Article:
In the surgical procedure, 4 miniplates were placed in each patient—1 in each infrazygomatic buttress of the maxilla and 1 in the anterior mandible between and inferior to the left and right permanent lateral incisor and canine. Flaps were reflected in these sites, and the devices were secured by using titanium miniscrews after pilot hole preparation.22 The modified titanium miniplates incorporated an intraoral attachment with a locking fixation screw to allow customizable traction hooks (Fig 1). In all sites, the miniplates were placed with the attachment arm exiting through attached tissue at or near the mucogingival junction. All mucoperiosteal flaps were secured with 4/0 resorbable sutures. All surgical procedures for these 6 patients were done by the same experienced oral surgeons. The surgical sites were allowed to heal for 2 to 3 weeks before orthopedic loading. The surgical procedures are well tolerated by patients.23
In the orthopedic protocol, the miniplates were loaded 3 weeks after surgery. One elastic was placed on each side to give vectors of force downward and forward for the maxilla and backward and upward (counterclockwise) for the mandible (Fig 2). The elastics were chosen to provide an initial force of approximately 150 g to each side, increased to 200 g after 1 month of traction and to 250 g after 2 months. The forces were measured with the patient in maximum intercuspation by using a Correx force gauge (Haag-Streit, Bern, Switzerland). The patients were instructed to wear the elastics 24 hours per day. The elastics were replaced at least once a day. On the day of loading, oral hygiene instructions were reiterated with particular emphasis on brushing the tissues around the miniplates with a soft toothbrush. The mean duration of orthopedic traction to the maxilla was 12.5 months, with a range of 9 to 14 months. The decision to discontinue orthopedic treatment was made when the clinician judged that adequate positive overjet was achieved.
To visualize the treatment changes in 3 dimensions, cone-beam computed tomography (CBCT) scans were taken immediately after placement of the miniplates (T1), and, at approximately 1 year (T2), or the conclusion of the orthopedic treatment, whichever came first. The scans were acquired with an iCat machine (Imaging Sciences International, Hatfield, Pa) with a 40-second scan and a 16 × 22-cm field of view.
The data from each CBCT scan were saved as digital imaging and communications in medicine (DI-COM) files—the standard for distributing any medical images regardless of the machine used for acquisition. Before image analysis, the data were processed by using the methods of Cevidanes et al24–26 but modified for growing patients. This process involved the following steps.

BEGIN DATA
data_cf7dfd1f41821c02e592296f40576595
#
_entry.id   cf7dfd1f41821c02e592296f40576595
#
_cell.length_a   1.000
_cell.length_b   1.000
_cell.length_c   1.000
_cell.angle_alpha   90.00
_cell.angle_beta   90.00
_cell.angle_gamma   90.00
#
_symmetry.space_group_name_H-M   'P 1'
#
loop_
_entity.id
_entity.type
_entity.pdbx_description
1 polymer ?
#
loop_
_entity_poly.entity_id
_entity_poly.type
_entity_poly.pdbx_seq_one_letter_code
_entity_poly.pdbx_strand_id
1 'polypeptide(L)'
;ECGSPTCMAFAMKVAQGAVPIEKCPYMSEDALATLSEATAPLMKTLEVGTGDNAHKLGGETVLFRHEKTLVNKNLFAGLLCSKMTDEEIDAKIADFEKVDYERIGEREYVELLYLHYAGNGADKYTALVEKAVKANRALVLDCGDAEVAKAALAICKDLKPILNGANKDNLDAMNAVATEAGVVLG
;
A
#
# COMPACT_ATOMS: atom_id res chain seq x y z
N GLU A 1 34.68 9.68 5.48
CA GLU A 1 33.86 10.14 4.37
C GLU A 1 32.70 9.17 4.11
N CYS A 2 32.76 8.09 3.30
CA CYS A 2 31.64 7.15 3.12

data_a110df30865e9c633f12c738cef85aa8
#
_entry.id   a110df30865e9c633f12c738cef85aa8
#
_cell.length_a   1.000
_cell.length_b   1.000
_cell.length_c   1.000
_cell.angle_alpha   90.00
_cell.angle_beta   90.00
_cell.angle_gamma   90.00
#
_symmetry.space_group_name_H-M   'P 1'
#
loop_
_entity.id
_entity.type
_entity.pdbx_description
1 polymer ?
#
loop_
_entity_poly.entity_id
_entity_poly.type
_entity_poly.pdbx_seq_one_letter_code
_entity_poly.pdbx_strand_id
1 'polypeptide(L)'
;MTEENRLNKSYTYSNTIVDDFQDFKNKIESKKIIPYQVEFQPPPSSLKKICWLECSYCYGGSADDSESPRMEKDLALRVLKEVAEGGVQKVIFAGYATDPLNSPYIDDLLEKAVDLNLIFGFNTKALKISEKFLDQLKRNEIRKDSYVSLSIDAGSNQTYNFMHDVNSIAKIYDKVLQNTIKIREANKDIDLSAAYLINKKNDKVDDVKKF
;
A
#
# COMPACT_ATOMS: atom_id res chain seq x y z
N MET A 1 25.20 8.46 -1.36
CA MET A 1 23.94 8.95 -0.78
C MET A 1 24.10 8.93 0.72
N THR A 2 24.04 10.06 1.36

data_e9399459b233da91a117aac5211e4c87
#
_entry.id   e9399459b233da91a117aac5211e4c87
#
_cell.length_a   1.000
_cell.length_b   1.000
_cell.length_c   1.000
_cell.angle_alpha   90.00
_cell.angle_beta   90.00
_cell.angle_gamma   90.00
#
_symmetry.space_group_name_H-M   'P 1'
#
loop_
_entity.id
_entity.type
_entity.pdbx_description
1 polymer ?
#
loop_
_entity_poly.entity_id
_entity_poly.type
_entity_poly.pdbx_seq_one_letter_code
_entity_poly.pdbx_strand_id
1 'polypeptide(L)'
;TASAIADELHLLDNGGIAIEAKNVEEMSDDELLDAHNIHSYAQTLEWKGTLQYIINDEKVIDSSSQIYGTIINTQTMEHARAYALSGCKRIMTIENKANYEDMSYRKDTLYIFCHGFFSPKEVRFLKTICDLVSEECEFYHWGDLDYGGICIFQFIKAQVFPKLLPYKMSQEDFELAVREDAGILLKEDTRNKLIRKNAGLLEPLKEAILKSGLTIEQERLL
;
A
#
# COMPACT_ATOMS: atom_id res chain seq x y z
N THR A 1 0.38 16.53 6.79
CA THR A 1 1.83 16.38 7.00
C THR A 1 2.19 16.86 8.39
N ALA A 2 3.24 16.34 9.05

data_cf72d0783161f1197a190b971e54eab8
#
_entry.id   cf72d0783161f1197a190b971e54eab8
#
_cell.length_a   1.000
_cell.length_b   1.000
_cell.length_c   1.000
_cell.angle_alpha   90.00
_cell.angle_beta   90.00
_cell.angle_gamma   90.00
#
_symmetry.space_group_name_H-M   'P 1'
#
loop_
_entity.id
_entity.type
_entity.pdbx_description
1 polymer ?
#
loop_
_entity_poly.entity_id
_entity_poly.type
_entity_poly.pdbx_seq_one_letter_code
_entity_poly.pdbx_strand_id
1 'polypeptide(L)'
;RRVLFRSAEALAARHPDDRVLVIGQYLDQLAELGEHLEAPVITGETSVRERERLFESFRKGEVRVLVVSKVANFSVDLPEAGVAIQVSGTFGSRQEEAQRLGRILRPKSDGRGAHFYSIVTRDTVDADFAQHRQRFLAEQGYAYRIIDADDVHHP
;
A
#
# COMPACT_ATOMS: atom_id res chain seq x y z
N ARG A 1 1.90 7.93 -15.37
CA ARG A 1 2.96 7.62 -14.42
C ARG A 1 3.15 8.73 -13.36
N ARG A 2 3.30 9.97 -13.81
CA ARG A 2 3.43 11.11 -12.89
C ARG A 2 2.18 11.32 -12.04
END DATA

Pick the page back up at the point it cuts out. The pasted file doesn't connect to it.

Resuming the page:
An alternative way of displaying the treatment change is to superimpose both 3D models, modifying the final model to be semitransparent so that the underlying initial model can be visualized (Fig 4). This tool provides a qualitative assessment of the areas and magnitudes of change.
The reliability of the 3D superimpositions was tested by 3 examiners (G.C.H., M.C., L.C.), each of whom created models from T1 and T2 for the first 3 patients. Minimum surface-distance changes in several anatomic regions were compared across examiners for each patient. The values were all less than or equal to the 0.5-mm voxel resolution of the CBCT volume.34 That is, in each case, the differences in measurements were equal to or smaller than the resolution of the image.
The DICOM files were also used to create synthetic lateral cephalograms for both T1 and T2. These were created by using imaging software (version 10.1, Dolphin Imaging, Chatsworth, Calif), which uses an algorithm that recreates perspective (vs orthogonal) projections. The software allows the user to specify where the central ray of the imaginary x-ray beam is focused. In each case, the beam was centered on porion to most closely match the traditional cephalometric patient positioning. All cephalograms were digitally traced 3 times by the same examiner (G.C.H.) using the Dolphin program. The cephalometric measures selected were those most commonly reported in the facemask literature. The linear distances between A-point at T1 and T2 were evaluated by using the Dolphin x-y coordinate system, with sella as the coordinate center of the T1 tracing. Measurement accuracy was assessed by using intraclass correlation coefficients, which were between 0.91 and 0.98 for all measurements.
Each patient was evaluated with focus on the following anatomic regions: (1) anterior surface of the maxilla in the region encompassing A-point, (2) zygomatic processes of the maxilla, (3) anterior mandible in the region of pogonion, (4) anterior and posterior surfaces of the condyles, (5) inferior borders of the mandible, and (6) glenoid fossae. The skeletal changes between T1 and T2 in the areas of interest are shown as color maps or semitransparencies in Figures 5 through through99.
Figures 5 and and66 show the skeletal changes between T1 and T2 in the maxilla as color maps and semitransparencies. All patients showed a positive (outward) movement in the zygomatic process region, and all but 1 patient showed a positive change in the anterior maxillary region. The maxillary teeth also moved forward but to a variable extent. Overjet was positive in all patients at T2 but was not necessarily overcorrected.